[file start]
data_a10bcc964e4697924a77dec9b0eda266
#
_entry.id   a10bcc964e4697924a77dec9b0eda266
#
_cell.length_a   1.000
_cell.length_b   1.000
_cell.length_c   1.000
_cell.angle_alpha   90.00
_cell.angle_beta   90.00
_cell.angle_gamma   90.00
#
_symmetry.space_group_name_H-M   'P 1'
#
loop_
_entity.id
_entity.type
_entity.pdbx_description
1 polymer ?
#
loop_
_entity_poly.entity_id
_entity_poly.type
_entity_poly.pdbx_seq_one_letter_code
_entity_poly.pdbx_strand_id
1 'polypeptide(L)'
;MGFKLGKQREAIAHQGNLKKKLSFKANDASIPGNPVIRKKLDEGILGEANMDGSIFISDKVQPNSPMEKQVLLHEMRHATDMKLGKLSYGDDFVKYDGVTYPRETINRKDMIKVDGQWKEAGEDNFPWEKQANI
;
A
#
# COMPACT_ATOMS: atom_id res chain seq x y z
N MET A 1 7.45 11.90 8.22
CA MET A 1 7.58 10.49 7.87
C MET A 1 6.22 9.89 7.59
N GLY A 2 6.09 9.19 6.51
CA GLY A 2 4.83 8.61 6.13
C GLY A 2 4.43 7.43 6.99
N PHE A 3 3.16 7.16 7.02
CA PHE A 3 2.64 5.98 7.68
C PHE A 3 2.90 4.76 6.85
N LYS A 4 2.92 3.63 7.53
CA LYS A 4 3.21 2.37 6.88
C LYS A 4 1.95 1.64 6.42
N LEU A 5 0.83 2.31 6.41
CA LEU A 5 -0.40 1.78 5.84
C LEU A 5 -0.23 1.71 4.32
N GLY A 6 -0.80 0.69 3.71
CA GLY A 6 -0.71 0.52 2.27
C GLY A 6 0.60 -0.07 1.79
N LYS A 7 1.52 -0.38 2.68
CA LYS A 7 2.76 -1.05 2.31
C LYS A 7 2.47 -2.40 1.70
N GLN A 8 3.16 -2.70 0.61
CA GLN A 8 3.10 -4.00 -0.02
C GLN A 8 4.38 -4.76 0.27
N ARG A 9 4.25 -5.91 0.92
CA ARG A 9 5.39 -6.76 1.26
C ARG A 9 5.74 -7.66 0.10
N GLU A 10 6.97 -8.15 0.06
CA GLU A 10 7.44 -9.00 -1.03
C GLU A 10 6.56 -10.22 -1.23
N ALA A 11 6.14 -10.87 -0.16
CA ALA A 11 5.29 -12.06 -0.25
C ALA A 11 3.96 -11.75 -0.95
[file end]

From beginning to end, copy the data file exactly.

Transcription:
data_a10bcc964e4697924a77dec9b0eda266
#
_entry.id   a10bcc964e4697924a77dec9b0eda266
#
_cell.length_a   1.000
_cell.length_b   1.000
_cell.length_c   1.000
_cell.angle_alpha   90.00
_cell.angle_beta   90.00
_cell.angle_gamma   90.00
#
_symmetry.space_group_name_H-M   'P 1'
#
loop_
_entity.id
_entity.type
_entity.pdbx_description
1 polymer ?
#
loop_
_entity_poly.entity_id
_entity_poly.type
_entity_poly.pdbx_seq_one_letter_code
_entity_poly.pdbx_strand_id
1 'polypeptide(L)'
;MGFKLGKQREAIAHQGNLKKKLSFKANDASIPGNPVIRKKLDEGILGEANMDGSIFISDKVQPNSPMEKQVLLHEMRHATDMKLGKLSYGDDFVKYDGVTYPRETINRKDMIKVDGQWKEAGEDNFPWEKQANI
;
A
#
# COMPACT_ATOMS: atom_id res chain seq x y z
N MET A 1 7.45 11.90 8.22
CA MET A 1 7.58 10.49 7.87
C MET A 1 6.22 9.89 7.59
N GLY A 2 6.09 9.19 6.51
CA GLY A 2 4.83 8.61 6.13
C GLY A 2 4.43 7.43 6.99
N PHE A 3 3.16 7.16 7.02
CA PHE A 3 2.64 5.98 7.68
C PHE A 3 2.90 4.76 6.85
N LYS A 4 2.92 3.63 7.53
CA LYS A 4 3.21 2.37 6.88
C LYS A 4 1.95 1.64 6.42
N LEU A 5 0.83 2.31 6.41
CA LEU A 5 -0.40 1.78 5.84
C LEU A 5 -0.23 1.71 4.32
N GLY A 6 -0.80 0.69 3.71
CA GLY A 6 -0.71 0.52 2.27
C GLY A 6 0.60 -0.07 1.79
N LYS A 7 1.52 -0.38 2.68
CA LYS A 7 2.76 -1.05 2.31
C LYS A 7 2.47 -2.40 1.70
N GLN A 8 3.16 -2.70 0.61
CA GLN A 8 3.10 -4.00 -0.02
C GLN A 8 4.38 -4.76 0.27
N ARG A 9 4.25 -5.91 0.92
CA ARG A 9 5.39 -6.76 1.26
C ARG A 9 5.74 -7.66 0.10
N GLU A 10 6.97 -8.15 0.06
CA GLU A 10 7.44 -9.00 -1.03
C GLU A 10 6.56 -10.22 -1.23
N ALA A 11 6.14 -10.87 -0.16
CA ALA A 11 5.29 -12.06 -0.25
C ALA A 11 3.96 -11.75 -0.95